Is the Age of Experience Design-driven or Science-driven?

By Alyssa
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By Philippe Laufer, CEO, CATIA, Dassault Systèmes

Mathematics, mechanics, electronics, systems, simulation—these are usually seen as concepts of science, not usually associated with “Art” or “Design”. Yet the Designer of a wireless Bluetooth speaker with patterned smart light, natural wake alarm and remote control looked to the fruits of science for the elements to create this consumer experience.

So what comes first? Does Science drive Design? Or does Design drive Science?

When the first cellular phones came out, you had to carry them in a bag… One of the first “portable” computers from IBM in 1984 had a nine inch monochrome monitor, 5¼ inch floppy disk drives, 256 kB of memory (expandable to 512 kB), a 4.77 MHz CPU and weighed 30 pounds (13.6 kg). This was not so much a laptop as a “luggable.”

But thirty years ago, these products awakened consumer experience excitement. You were no longer tied to your office. You had a personal phone on the road. But what IF WE could make electronics smaller, expand data storage while shrinking its size and weight, expand the monitor, add color, eliminate keyboards, lower power consumption and create a better power source?

Just maybe a gifted designer could leverage these advances into a product small enough to fit in your pocket, maybe with a phone, a camera, voice and video recorders, and more. And with further exploration, modeling, ‘Cognitive Augmented Design’ (CAD) and collaboration with other disciplines, perhaps create an experience that would sweep the world.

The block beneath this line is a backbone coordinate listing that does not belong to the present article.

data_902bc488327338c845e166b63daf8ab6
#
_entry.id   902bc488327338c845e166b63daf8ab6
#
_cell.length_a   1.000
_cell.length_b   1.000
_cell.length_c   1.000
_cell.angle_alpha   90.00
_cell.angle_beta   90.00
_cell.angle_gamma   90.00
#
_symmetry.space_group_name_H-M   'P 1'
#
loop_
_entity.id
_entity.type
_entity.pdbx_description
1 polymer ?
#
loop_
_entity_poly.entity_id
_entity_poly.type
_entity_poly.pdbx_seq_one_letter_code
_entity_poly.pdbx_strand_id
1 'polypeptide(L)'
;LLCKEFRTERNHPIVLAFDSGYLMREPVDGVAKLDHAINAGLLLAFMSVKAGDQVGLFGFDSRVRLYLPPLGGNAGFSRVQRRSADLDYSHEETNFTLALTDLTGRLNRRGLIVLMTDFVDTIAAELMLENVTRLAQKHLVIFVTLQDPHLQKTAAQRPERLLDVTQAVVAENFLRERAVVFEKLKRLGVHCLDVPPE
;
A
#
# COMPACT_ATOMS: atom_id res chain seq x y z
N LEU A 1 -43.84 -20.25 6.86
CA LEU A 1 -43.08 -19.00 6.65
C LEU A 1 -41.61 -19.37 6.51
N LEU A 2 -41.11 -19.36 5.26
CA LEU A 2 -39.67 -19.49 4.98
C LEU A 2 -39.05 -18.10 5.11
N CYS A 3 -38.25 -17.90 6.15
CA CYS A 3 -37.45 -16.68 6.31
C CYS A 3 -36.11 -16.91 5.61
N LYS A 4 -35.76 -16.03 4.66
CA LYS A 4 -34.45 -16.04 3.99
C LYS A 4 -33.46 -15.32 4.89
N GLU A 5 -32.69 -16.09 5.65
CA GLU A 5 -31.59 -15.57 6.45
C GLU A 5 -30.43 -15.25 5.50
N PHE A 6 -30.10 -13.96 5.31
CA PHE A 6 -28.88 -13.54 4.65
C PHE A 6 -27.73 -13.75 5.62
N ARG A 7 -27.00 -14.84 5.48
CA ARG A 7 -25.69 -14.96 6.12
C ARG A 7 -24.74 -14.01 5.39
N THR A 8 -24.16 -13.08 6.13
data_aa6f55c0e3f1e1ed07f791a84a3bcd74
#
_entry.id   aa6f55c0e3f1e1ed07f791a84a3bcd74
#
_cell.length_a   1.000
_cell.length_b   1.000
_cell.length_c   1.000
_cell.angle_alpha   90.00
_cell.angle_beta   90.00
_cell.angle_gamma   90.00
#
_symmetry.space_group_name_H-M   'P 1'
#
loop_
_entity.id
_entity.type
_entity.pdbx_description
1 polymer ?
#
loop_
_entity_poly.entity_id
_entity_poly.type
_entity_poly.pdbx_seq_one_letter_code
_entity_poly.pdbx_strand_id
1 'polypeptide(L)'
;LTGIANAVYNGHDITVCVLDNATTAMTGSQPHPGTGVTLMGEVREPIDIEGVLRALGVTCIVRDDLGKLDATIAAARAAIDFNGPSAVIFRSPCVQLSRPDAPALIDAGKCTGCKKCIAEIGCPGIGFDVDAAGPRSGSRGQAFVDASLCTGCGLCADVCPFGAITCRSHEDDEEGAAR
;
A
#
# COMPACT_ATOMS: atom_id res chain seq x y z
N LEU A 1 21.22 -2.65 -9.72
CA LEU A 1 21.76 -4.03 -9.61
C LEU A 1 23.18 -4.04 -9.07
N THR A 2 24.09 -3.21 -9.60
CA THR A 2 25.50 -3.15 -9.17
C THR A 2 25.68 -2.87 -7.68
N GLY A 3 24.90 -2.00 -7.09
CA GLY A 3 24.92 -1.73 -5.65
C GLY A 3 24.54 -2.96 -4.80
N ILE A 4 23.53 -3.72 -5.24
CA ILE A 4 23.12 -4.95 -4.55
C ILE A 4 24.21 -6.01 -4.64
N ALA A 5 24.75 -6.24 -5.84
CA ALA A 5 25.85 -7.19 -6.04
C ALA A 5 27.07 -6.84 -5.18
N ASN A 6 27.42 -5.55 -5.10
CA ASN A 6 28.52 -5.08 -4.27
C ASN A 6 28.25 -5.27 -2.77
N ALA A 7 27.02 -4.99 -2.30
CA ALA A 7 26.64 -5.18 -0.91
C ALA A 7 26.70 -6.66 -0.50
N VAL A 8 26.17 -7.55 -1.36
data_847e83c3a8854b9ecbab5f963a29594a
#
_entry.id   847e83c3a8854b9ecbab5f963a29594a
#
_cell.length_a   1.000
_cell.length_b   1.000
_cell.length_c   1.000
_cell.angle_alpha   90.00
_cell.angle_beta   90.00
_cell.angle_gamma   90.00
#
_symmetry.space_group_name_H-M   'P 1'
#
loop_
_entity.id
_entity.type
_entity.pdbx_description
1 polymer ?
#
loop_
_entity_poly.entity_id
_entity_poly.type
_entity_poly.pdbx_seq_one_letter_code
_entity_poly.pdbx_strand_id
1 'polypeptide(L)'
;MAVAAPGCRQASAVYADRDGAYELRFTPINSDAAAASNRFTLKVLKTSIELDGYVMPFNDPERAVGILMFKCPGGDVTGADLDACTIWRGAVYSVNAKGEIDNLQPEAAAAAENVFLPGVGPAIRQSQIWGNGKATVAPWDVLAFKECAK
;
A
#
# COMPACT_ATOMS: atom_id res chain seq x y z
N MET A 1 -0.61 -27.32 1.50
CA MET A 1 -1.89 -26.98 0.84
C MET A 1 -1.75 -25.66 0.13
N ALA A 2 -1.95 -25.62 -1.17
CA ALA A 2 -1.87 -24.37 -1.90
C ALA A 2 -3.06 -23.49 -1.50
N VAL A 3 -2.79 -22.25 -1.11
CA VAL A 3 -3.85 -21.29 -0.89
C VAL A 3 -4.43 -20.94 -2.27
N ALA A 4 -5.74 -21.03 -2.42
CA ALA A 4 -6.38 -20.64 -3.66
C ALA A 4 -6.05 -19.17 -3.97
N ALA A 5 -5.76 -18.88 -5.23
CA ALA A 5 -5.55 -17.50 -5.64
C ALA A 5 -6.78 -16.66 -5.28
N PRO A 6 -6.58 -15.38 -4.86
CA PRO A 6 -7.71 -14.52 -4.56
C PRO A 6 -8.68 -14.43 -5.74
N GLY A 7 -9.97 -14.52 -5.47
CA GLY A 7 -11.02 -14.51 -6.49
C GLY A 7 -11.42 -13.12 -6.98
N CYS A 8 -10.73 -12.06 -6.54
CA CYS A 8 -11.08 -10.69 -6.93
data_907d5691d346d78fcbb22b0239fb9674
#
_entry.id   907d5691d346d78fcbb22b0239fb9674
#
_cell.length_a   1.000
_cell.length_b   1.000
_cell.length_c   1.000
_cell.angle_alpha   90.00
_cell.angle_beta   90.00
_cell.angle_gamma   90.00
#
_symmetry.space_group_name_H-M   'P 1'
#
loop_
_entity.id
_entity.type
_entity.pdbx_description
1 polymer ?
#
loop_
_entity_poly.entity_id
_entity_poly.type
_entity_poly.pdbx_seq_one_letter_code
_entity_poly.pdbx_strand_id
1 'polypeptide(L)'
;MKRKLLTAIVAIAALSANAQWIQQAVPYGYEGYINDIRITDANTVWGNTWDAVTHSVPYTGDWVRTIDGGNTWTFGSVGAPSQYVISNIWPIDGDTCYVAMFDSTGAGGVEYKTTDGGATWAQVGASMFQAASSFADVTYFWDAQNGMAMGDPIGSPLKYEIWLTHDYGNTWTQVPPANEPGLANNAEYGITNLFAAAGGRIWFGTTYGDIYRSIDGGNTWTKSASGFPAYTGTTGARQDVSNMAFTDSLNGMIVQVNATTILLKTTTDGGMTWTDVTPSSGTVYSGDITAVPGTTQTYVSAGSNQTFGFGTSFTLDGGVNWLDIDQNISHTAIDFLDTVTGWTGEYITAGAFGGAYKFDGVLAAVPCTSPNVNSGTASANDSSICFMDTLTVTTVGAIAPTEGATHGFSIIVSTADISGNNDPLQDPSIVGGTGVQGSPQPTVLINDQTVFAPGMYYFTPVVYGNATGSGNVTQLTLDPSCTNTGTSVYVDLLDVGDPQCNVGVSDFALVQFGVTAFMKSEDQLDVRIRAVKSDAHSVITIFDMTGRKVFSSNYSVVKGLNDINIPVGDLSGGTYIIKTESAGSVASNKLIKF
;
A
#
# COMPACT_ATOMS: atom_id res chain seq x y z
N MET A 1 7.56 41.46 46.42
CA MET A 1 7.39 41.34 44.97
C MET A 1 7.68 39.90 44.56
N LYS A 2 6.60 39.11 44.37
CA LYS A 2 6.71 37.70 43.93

Great experiences seem to arrive from a confluence of Design and Science. Scientific exploration helps liberate Design to expand into areas of speculation, and then inspiration drives Design further to explore what is physically possible. Design leverages theoretical and mathematical components. It transforms shape and style into real objects—products, buildings, systems—that fulfill needs for customers.

Experience thinking asks the questions and channels the inspiration of design—bringing new technologies in manufacturing processes such as 3D printing, materials, Cyber Systems, chemical and others into a solution—using and then meeting the requests, perceptions and desires of customers. This is the promise and the challenge of Design in the Age of Experience.

Designers, engineers and industry leaders from around the world will come together at Dassault Systèmes’ Design in the Age of Experience event April 4-5 during Milan Design Week. I’ll be there, and look forward to seeing you as we explore the shift from designing products to forming consumer experiences. For more information, you can visit the event website.

The Six Critical Steps to Transforming Your Mining Business

By Alexandre
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The goal of every mining executive is to ensure their businesses and operations are economically sustainable for the long-term by being able to thrive even when commodity demand varies. This is, as we know, easier said than done, especially in an industry that has been averse to change.

Where do should executives begin and what can they do to ensure that operational improvements and increases to productivity and efficiency are maintained and built upon? The achievement of “Operational Stability” holds the key.

Getting to a point of operational stability involves a cultural change in the way the business is run. To ensure your organization arrives at the destination you set for it, you need to be the flight commander and provide the ground control system. Your flight plan, the vision, must be understood and acted upon by your pilots, the people who will execute it. The ground control systems, the supporting infrastructure, must be in place to help both you and your team navigate their way and monitor their progress.